"This is a strategic asset, it's like shifting land the size of the State of Israel to the sea," stressed Naval Commander Brigadier General Ram Rotberg.
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According to the plan, Israel will purchase four coast guard ships, each the size of an IDF torpedo boat on which it will place the Barak defense system – or a naval Iron Dome, as the IDF likes to call it – advanced radar and tracking system.
Middle East upheavals causing concern (Archives: IDF Spokesman)
Some 250 troops, officers and NCOs will be manning the ships which will patrol the rig area and respond to various threats including missiles, mines boat bombs and more.
As of now the rigs' security is in the hands of civilian security companies that offer solutions for threats in the immediate vicinity of the rig. Yet Israeli navy torpedo boats have been operating in the area over the last two years in order to secure the sensitive facilities that are located 180 kilometers off of Israel's coastline in what is known as the economic waters.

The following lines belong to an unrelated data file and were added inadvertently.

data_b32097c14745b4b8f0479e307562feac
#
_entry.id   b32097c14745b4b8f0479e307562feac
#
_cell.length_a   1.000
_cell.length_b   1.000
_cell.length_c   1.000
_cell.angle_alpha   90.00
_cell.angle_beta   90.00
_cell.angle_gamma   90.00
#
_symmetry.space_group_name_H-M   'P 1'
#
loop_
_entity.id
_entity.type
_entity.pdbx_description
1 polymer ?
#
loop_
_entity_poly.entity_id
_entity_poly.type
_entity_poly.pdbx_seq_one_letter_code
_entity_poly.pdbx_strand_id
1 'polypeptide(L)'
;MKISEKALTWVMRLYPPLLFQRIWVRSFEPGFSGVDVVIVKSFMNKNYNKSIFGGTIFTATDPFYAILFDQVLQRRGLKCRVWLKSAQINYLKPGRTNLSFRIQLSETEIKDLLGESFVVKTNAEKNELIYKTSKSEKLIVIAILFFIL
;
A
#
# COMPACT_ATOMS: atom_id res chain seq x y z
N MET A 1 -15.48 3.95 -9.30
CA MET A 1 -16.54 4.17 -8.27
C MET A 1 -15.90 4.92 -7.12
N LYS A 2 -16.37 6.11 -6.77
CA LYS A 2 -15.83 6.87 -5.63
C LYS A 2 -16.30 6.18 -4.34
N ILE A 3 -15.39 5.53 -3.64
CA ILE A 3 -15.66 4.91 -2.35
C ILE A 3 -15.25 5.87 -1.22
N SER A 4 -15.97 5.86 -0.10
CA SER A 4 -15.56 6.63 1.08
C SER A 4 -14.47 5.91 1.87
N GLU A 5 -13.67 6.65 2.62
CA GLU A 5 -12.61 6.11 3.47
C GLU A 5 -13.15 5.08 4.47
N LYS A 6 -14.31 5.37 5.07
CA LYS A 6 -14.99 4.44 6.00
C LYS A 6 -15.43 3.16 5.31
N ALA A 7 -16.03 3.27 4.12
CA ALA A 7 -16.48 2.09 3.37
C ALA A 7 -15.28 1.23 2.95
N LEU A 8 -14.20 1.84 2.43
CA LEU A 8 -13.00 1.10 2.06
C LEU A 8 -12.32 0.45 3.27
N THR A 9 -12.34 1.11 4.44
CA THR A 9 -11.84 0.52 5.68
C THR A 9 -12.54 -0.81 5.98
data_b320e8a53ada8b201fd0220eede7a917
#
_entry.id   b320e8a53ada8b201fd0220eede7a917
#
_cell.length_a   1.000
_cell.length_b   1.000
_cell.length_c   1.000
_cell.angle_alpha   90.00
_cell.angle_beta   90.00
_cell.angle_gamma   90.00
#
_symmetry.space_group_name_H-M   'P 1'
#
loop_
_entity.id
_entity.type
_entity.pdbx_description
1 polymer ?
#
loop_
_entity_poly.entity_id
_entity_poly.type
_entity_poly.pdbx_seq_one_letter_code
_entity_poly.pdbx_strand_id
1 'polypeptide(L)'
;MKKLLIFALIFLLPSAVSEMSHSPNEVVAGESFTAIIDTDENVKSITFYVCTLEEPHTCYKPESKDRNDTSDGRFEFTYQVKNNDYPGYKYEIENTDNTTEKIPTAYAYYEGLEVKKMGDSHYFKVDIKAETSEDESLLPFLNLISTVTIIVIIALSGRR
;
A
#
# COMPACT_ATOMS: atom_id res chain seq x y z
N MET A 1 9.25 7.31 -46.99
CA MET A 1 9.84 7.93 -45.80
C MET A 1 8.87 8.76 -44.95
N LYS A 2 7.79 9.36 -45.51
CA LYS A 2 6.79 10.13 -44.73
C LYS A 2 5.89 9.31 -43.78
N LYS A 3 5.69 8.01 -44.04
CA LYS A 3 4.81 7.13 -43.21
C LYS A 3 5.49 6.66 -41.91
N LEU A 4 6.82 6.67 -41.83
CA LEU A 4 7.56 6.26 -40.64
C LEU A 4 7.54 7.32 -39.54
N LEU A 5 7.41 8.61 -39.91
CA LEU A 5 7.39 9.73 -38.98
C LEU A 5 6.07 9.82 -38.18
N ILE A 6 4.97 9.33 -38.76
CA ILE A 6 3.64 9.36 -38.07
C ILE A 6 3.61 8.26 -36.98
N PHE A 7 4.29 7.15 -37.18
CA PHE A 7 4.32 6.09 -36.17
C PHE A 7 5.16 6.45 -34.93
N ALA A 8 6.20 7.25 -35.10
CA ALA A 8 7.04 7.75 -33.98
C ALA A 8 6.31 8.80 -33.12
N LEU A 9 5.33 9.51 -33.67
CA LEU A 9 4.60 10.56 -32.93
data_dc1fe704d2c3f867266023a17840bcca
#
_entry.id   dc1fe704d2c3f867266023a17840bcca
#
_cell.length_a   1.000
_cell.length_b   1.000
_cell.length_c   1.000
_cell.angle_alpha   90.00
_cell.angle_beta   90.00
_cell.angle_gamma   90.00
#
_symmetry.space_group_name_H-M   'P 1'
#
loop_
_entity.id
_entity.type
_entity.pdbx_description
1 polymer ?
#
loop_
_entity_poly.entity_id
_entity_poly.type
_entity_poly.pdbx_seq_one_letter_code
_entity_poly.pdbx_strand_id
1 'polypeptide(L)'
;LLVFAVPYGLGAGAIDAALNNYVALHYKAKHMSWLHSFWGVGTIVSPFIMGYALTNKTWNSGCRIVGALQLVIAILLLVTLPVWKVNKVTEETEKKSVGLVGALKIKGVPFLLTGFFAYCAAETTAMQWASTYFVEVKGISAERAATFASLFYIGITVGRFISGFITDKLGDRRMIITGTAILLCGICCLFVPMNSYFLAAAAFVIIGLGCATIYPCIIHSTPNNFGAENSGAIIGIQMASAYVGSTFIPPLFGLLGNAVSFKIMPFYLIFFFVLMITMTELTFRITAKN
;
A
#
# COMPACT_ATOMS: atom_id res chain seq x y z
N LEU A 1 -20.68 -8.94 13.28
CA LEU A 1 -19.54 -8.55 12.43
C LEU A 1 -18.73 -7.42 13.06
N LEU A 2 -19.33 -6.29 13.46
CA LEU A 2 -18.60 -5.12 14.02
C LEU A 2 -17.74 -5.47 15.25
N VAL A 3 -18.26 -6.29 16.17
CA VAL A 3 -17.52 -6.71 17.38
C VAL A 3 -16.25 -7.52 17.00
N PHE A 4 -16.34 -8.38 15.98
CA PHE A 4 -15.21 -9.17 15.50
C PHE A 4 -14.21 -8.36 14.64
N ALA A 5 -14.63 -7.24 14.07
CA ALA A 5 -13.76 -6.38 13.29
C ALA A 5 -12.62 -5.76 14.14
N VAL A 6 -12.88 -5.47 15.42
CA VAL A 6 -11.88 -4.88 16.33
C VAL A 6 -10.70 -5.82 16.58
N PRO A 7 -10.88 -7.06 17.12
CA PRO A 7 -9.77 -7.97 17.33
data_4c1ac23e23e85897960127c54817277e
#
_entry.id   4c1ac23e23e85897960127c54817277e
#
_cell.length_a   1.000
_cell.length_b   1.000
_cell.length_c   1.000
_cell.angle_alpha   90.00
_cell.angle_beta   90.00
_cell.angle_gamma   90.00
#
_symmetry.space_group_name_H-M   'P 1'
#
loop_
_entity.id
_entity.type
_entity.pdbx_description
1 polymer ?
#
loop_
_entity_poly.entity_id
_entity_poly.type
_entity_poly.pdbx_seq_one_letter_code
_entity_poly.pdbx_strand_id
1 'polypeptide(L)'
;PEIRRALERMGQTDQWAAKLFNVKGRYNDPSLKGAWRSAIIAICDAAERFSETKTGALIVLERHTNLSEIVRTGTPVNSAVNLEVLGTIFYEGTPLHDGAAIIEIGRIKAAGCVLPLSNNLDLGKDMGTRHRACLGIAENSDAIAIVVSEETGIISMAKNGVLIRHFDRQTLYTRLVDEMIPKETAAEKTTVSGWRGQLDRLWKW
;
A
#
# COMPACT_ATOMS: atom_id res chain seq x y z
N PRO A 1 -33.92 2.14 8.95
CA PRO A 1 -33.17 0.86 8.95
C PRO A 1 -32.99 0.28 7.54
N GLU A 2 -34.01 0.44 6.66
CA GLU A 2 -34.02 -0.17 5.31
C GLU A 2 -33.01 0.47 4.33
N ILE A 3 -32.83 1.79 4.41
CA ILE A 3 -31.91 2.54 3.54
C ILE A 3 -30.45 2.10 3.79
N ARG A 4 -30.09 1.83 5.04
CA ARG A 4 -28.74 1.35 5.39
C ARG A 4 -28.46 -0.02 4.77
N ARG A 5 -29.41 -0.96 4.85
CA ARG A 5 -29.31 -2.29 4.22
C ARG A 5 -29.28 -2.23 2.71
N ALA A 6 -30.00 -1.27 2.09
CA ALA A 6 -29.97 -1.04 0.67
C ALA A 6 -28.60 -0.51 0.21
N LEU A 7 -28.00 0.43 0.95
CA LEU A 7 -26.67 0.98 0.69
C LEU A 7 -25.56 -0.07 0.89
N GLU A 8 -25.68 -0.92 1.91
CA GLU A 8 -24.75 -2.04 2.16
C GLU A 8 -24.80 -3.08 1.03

The IDF has previously emphasized that it would avoid posting soldiers or weapons on the rigs themselves so that they would not be defined as a military facility which would then "offer legitimization" for an attack on the rigs.
Securing the rigs has joined the many tasks carried out by the navy in the last two years. "We carried out dozens of operations with joint forces and the idea is to remain under the radar," a senior naval officer explained.
"Some of the operations focused on the prevention of weapons smuggling from Iran to the Gaza Strip and Hezbollah – through the Red Sea – while the main smuggling route moved to Libya after Gaddafi's regime fell," the officer noted.
According to the officer, some of the smuggling attempts are thwarted by Egypt out of their own interests and fears that the weapons will eventually be aimed at them.
The IDF will demand that the budget for the patrol boats will be separate and in addition to the defense budget. The navy will have to purchase a total of seven torpedo boats in order to continue with the current security missions and the many special operations the navy has taken upon itself in the last two years.
The navy is following the situation in Syria over growing concerns that a potential leak of P-800 Yakhont missiles from Assad's crumbling regime could fall into Hezbollah hands, a situation which would lead to a practical "naval blockade" on Israel as the missiles are capable of reaching Ashdod.
"The recent upheavals in the Middle East have not skipped over the naval arena. The waters may seem calm, but underneath there are maelstroms that obligate us to prepare," the naval commander explained.
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